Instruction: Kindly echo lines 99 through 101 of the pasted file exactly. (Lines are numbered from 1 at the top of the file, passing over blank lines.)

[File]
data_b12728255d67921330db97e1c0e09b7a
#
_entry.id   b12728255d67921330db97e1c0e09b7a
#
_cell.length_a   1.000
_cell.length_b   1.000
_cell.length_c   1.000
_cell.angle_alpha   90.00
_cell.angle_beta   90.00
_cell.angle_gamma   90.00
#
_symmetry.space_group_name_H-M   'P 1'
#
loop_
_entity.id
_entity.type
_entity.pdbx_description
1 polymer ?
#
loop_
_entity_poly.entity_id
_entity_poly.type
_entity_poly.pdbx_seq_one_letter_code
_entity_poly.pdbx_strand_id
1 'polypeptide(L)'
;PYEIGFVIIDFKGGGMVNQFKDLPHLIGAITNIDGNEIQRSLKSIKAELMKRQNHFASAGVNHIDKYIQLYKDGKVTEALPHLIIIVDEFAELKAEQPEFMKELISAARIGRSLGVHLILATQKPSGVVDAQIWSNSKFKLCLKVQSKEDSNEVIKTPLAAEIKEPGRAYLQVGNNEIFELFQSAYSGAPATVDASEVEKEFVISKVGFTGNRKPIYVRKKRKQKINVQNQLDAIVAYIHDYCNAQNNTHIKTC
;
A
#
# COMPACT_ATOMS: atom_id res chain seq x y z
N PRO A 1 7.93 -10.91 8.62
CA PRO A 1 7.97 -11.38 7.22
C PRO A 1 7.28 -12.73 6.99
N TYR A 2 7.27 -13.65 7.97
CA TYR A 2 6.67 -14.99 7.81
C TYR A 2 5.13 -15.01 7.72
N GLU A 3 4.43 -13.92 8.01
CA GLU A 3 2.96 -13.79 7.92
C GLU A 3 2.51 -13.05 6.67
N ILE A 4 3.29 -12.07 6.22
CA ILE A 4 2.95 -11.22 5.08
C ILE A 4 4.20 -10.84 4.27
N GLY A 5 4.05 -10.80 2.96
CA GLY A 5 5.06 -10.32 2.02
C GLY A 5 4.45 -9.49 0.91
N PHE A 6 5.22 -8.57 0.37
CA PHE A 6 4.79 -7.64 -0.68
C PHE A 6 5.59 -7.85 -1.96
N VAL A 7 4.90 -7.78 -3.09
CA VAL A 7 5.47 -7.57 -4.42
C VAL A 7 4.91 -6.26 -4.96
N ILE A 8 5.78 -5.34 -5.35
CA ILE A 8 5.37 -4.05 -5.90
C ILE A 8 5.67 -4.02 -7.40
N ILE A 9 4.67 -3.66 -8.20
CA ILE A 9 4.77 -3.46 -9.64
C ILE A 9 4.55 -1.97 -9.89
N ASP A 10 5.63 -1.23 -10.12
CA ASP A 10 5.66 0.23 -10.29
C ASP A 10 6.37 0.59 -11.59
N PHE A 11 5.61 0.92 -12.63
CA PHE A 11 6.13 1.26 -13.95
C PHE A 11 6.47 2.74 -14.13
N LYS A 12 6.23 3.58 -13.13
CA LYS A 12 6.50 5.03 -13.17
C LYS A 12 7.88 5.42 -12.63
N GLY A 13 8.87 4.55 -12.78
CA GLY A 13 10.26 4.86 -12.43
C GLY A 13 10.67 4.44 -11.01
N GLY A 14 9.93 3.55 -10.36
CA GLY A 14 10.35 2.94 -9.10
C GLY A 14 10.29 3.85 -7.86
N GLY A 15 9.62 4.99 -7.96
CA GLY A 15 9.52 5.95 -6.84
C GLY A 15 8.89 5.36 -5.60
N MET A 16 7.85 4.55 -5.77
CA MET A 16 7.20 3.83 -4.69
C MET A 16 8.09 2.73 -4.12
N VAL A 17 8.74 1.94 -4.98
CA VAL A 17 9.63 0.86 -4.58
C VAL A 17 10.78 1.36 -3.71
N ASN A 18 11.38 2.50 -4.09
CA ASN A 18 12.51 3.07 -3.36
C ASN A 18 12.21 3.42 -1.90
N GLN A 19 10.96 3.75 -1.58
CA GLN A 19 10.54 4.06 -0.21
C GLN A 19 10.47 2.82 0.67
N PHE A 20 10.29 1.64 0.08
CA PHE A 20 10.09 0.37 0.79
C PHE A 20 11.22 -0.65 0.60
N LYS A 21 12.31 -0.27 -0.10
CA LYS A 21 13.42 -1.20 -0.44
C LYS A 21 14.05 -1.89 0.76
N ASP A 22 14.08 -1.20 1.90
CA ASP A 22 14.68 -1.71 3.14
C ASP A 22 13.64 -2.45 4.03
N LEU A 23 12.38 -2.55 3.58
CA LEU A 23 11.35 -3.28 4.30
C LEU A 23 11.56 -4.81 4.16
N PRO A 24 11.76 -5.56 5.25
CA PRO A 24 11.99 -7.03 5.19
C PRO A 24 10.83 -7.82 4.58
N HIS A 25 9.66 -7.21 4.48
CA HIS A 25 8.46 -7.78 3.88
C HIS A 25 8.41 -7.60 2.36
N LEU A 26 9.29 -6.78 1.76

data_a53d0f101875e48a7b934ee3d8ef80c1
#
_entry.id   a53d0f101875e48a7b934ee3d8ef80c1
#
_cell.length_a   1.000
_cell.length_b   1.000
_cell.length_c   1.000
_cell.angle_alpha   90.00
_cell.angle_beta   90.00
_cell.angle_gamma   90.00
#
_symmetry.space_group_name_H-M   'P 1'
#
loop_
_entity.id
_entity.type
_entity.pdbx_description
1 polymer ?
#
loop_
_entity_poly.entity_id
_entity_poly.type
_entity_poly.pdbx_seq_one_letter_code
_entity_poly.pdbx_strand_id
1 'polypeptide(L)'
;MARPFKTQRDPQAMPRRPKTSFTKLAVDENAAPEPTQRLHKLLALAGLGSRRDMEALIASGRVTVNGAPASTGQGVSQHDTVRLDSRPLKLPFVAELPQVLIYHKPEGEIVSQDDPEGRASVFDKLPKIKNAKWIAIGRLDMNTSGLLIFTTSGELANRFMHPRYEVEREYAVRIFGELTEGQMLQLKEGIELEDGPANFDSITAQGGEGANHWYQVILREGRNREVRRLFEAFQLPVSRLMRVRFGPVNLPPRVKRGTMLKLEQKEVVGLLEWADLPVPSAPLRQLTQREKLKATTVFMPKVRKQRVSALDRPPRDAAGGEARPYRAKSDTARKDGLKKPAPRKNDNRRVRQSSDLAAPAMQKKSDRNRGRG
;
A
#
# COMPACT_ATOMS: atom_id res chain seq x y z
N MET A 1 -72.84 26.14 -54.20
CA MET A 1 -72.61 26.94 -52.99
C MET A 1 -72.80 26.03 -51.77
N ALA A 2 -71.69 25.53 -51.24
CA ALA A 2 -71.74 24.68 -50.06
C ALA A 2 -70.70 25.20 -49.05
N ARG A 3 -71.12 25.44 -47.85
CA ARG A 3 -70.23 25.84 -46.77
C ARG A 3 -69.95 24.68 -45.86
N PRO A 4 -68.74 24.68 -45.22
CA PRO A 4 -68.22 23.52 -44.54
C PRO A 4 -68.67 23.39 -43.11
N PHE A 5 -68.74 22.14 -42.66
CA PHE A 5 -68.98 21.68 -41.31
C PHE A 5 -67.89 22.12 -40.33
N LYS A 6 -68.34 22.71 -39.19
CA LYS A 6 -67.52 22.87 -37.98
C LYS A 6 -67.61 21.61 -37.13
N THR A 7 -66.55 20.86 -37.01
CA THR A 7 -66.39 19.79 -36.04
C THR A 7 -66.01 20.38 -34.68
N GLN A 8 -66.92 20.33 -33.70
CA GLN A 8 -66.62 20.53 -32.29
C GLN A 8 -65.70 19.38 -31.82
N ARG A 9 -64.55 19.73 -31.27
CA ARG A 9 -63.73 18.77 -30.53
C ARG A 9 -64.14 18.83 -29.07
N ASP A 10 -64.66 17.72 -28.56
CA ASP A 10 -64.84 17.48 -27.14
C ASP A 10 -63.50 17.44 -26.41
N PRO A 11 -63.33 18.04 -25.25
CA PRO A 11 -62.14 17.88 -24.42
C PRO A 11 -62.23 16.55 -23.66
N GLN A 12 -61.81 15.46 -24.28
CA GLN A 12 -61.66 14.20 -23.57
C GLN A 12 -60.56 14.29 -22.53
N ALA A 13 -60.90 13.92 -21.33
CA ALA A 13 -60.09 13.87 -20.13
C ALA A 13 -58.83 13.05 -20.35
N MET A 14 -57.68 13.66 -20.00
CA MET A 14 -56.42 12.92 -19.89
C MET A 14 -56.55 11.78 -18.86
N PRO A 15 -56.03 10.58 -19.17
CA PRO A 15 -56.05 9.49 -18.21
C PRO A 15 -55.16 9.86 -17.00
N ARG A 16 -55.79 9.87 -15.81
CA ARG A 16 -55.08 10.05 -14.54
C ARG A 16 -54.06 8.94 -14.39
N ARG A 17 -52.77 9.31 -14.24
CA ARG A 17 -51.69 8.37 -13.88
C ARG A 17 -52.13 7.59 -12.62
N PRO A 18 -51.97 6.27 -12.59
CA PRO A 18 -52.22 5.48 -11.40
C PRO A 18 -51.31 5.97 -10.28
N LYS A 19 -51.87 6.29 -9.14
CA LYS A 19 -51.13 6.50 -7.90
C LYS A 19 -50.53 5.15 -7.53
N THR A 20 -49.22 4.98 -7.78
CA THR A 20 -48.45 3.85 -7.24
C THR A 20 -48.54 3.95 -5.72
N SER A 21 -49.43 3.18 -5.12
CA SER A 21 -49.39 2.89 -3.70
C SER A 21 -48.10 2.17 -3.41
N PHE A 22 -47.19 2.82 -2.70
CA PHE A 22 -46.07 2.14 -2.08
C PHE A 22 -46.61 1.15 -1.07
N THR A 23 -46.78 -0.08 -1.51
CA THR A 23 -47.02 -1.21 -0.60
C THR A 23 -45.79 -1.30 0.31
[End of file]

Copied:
C LEU A 23 11.56 -4.81 4.16
N PRO A 24 11.76 -5.56 5.25
CA PRO A 24 11.99 -7.03 5.19